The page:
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The practice of literary criticism came to Russia in the eighteenth century as a part of the Westernizing reforms of Emperor Peter the Great and, Empress Catherine the Great. In the 1830s and 1840s, as literary criticism became a profession, literary discussion directed at a newly emerging reading public crucially contributed to a debate about national identity, which became known as the debate between the Westernizers and the Slavophiles. Westernizers such as Ivan Turgenev, the critic Vissarion Belinsky and the reformist thinker Aleksandr Herzen wanted to follow the European trajectory laid out by Peter the Great towards a Europeanized, secular culture. The account of Russian literary criticism differs from Soviet-era accounts in its vocabulary and in its greater emphasis on cultural and intellectual networks of people and ideas. Belinsky's view of literature as the bearer of enlightened social consciousness intensified throughout the 1840s, after his break with conservative Hegelianism in 1841.
The French Revolution brought in its wake not merely a far more fluid society than that which preceded it, but also a radically different image of the self. Under the pervasive influence of Enlightenment thinkers on the one hand, and Rousseau on the other, individuals began to define themselves not so much in terms of national or social position but with regard to smaller family units, emphasising less inherited class than acquired wealth and position. Poetry reflected that radical swing towards the appreciation of individual values, resulting in an outpouring of highly personal poetry, which explored feelings and emphasised the importance and uniqueness of each human being. But the Revolution transformed poetry in other more formal ways. The concept of what language was fitting for poetry had gradually led to a stultification of the genre, a highly limited vocabulary, and forms of speech that were now held to be inadequate, not merely to express the range of emotions that were central to individual experience, but also to convey the unprecedented changes in material life, as the Industrial Revolution began to transform what had been until then a largely rural society. The red beret that revolutionaries had sported was now to be placed on the dictionary, with poets enhancing their word hoards from a wide variety of sources, and bringing together, in clashing but liberating juxtaposition, high and low registers, the language of the universities and that of the streets.
This study had two main aims. (1) To examine the role of discretionary effort (DE) in the multidimensional performance domain consisting of in-role behaviour (IRB) and organisational citizenship behaviour (OCB); and (2) to assess whether skills and autonomy are important predictors of DE and show variance in common with DE over and above IRB and OCB. A managers/supervisors sample (n = 476) and a sample with both managerial and nonmanagerial employees (n = 424) were employed. Confirmatory factor analyses showed that the three factor hierarchical model was superior compared to three other models tested, indicating that DE is a separate construct to both IRB and OCB but together with these forms part of the performance domain. Regression analysis showed that both skills and autonomy are important predictors of DE; however, only autonomy explained variance in DE over and above IRB, OCB and skills. Together these results add to the construct validity of DE. Implications and suggestions for future research are discussed.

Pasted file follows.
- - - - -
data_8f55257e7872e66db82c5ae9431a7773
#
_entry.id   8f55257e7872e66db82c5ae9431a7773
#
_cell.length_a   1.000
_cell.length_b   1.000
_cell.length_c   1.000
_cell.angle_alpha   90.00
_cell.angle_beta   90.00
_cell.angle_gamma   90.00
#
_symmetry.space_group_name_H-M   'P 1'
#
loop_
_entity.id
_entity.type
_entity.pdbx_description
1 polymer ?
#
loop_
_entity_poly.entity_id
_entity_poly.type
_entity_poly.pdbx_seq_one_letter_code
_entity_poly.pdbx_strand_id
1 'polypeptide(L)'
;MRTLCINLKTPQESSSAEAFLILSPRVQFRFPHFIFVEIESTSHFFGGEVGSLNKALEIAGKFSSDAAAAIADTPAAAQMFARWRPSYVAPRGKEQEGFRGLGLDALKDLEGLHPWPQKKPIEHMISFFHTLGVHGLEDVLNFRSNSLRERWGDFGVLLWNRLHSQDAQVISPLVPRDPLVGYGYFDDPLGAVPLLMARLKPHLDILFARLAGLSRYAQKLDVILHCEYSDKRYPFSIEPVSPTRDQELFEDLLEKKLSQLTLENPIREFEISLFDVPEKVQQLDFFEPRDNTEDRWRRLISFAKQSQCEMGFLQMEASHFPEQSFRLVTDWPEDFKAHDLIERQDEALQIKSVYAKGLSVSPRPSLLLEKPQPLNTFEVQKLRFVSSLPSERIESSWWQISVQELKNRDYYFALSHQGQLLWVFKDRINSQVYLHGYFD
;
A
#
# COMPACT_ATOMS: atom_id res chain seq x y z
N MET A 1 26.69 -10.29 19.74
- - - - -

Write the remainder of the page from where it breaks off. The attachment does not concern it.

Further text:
Background. The incidence of schizophrenia in the African-Caribbean population in England is reported to be raised. We sought to clarify whether (a) the rates of other psychotic disorders are increased, (b) whether psychosis is increased in other ethnic minority groups, and (c) whether particular age or gender groups are especially at risk.
Method. We identified all people (n=568) aged 16–64 years presenting to secondary services with their first psychotic symptoms in three well-defined English areas (over a 2-year period in Southeast London and Nottingham and a 9-month period in Bristol). Standardized incidence rates and incidence rate ratios (IRR) for all major psychosis syndromes for all main ethnic groups were calculated.
Results. We found remarkably high IRRs for both schizophrenia and manic psychosis in both African-Caribbeans (schizophrenia 9·1, manic psychosis 8·0) and Black Africans (schizophrenia 5·8, manic psychosis 6·2) in men and women. IRRs in other ethnic minority groups were modestly increased as were rates for depressive psychosis and other psychoses in all minority groups. These raised rates were evident in all age groups in our study.
Conclusions. Ethnic minority groups are at increased risk for all psychotic illnesses but African-Caribbeans and Black Africans appear to be at especially high risk for both schizophrenia and mania. These findings suggest that (a) either additional risk factors are operating in African-Caribbeans and Black Africans or that these factors are particularly prevalent in these groups, and that (b) such factors increase risk for schizophrenia and mania in these groups.
Charles Baudelaire's place among the great poets of the Western world is undisputed, and his influence on the development of poetry since his lifetime has been enormous. In this Companion, essays by outstanding scholars illuminate Baudelaire's writing both for the lay reader and for specialists. In addition to a survey of his life and a study of his social context, the volume includes essays on his verse and prose, analyzing the extraordinary power and effectiveness of his language and style, his exploration of intoxicants like wine and opium, and his art and literary criticism. The volume also discusses the difficulties, successes and failures of translating his poetry and his continuing power to move his readers. Featuring a guide to further reading and a chronology, this Companion provides students and scholars of Baudelaire and of nineteenth-century French and European literature with a comprehensive and stimulating overview of this extraordinary poet.